“The design day wasn’t a beautiful sunny day,” Stan says. “It was a Wednesday afternoon in March. If it’s raining and cold, the place still has to function as a real city.”

That’s probably why Stan prefers the renderings of the street-level retail, like at the Promenade above and along Water Street and Jazz Alley, rather than the aerial views that everyone in DC commercial real estate has seen over a dozen times by this point.


The retail spaces will be part of a two- or three-story base of each building designed to a pedestrian scale, Shawn says. Hoffman-Madison Waterfront has already announced a list of eight restaurants that will be coming to Phase 1, and 30% of the retail space is still available, according to the latest figures provided to Bisnow.

One of the points of focus, Shawn says, is teaming up nationally recognized architects with local teams. So Handel was paired with the architect of record for VIO, WDG Architecture, and Kohn Pederson Fox is teamed up with local firm FOX Architects to design the trophy office building at 1000 Maine Ave SW.

And while Stan laid out guidelines for designing each of the buildings, he would have been disappointed if the architects had followed them to a T.

“The more architects break the rules, the better,” Stan says. “I want them to invent as much as they possibly can.”


That’s what John Crump of SmithGroupJJR did when designed the dual-flag hotel at Parcel 5 (above), with a Hyatt House in one tower and a Canopy by Hilton, with a rooftop bar that will be one of the first occupied penthouses in DC after the Height Act was modified, in the other.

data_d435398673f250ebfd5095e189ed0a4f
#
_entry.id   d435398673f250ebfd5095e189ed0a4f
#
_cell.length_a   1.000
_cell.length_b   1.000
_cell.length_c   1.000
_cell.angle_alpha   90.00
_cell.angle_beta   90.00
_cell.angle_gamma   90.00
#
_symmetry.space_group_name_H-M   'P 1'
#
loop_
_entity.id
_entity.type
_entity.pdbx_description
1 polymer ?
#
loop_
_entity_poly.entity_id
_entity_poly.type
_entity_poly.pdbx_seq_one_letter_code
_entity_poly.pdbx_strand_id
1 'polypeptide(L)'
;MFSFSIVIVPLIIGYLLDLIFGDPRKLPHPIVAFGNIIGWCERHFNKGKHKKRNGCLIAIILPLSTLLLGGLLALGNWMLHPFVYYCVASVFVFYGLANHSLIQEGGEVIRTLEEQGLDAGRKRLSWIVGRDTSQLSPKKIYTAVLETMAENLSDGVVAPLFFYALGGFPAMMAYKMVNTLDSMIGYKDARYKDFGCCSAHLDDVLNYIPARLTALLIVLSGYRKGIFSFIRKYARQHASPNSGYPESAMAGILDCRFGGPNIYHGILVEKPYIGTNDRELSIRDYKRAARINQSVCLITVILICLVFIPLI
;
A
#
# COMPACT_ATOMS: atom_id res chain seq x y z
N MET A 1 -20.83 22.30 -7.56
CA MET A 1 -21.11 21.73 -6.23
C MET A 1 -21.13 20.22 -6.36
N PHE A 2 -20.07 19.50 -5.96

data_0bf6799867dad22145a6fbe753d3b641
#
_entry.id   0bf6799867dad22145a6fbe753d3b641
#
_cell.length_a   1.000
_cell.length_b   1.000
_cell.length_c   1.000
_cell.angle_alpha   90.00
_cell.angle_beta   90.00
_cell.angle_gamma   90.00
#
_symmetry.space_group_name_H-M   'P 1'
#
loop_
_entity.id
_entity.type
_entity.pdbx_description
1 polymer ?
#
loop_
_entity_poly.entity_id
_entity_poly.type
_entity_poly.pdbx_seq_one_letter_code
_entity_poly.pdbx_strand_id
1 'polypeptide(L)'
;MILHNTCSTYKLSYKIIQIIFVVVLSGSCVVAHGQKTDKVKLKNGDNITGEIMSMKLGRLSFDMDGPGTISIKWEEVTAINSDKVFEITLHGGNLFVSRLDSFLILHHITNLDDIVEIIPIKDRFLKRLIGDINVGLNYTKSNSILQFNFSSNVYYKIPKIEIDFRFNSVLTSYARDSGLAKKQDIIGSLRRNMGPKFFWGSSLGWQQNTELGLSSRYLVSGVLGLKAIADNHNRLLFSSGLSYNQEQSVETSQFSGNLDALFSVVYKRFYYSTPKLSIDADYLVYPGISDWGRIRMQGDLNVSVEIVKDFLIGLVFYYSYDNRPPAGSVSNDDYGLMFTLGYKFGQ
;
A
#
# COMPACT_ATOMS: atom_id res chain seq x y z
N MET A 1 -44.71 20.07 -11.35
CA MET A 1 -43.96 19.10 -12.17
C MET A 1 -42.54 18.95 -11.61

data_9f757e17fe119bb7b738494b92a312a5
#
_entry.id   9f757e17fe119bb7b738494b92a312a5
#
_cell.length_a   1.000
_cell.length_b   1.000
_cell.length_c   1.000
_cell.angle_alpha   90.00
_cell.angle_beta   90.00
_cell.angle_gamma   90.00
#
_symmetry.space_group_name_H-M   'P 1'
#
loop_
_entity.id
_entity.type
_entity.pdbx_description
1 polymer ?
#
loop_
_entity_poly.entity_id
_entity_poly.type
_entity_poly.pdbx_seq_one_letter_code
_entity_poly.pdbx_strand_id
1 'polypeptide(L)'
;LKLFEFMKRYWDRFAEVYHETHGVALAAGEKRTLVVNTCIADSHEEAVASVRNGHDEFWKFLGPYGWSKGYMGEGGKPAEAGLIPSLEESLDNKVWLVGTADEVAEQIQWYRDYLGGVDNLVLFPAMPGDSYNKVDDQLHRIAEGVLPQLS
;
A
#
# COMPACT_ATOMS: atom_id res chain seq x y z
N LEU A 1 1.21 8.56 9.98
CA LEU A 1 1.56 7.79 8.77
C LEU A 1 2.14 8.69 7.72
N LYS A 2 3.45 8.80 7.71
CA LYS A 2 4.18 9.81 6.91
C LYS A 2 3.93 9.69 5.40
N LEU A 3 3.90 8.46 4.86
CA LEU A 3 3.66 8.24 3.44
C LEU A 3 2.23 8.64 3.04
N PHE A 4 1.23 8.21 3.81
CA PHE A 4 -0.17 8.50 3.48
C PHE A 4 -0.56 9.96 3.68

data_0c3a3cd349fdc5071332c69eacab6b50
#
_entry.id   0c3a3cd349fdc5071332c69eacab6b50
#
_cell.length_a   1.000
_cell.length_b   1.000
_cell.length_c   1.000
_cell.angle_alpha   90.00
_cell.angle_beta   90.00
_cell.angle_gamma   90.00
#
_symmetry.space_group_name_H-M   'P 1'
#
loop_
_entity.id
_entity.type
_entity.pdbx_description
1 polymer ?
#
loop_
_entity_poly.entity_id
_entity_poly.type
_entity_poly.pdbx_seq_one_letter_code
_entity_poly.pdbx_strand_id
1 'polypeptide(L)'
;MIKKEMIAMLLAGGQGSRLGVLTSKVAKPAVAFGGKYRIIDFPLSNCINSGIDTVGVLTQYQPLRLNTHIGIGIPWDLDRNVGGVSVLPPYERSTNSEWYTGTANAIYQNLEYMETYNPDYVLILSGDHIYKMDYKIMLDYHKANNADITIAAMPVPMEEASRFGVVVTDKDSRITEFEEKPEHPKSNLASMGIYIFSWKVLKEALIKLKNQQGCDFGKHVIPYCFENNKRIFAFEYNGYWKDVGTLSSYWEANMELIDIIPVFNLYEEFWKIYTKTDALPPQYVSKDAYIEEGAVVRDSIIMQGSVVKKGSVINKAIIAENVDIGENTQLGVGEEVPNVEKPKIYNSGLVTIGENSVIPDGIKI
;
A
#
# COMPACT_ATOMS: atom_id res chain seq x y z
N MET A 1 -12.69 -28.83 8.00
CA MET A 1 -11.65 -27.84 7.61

John and his firm were actually hired by The JBG Cos when it had the development rights to Parcel 5. But when JBG sold its interest to Hoffman-Madison, SmithGroupJJR was retained and brought into the fold as one of a dozen architects.

“We sort of pushed the guidelines to refine the buildings with more nautical references to sailing ships,” John says. “Just conceptually, people might recall the things that used to occur in the Washigton Channel. That led to a serrated façade on the Canopy side, this big, strong, angular movement that faces the park.”


Shawn tells us he wanted to retain the grit the area had when it was the city’s working waterfront. Cargo ships would come right where The Wharf will sit to deliver tobacco and other goods from the south.

“There was a gritty port with lots of character, which we would be so happy to have today,” says Mary Fitch, executive director of the Washington Chapter of the American Institute of Architects. “I think it’s a really clever idea to use a lot of different architects, because a project like this could look instantly monolithic. If you’re using all sorts of architects with different palates of color, it can look different with a lot of different scales.”

Stan says part of getting The Wharf to feel like a real neighborhood is to design contradictions and congestion into the fabric of the project. Perhaps that’s why he says the most challenging part of designing the multibillion-dollar mega-project was getting the approvals.


“None of us go to places that work well, we go to places that are congested and broken,” Stan says. “We’re designing for people who live and work here. It’s full of surprises, conflicts, competitions anywhere we can. That was a big leap of faith to everybody.”

Now we get to see if that leap will pay off. 525 Water St SW (above), designed by SK&I, will deliver later this year, and the rest of Phase 1 should be ready before 2017 is over. Then, the architects who have been working together on one of the largest design teams the DC area has ever seen will be able to behold the product of their collaboration.

“I think all of the design firms want this to be successful,” John says, “because it’s something we’re going to show off in all of our portfolios.”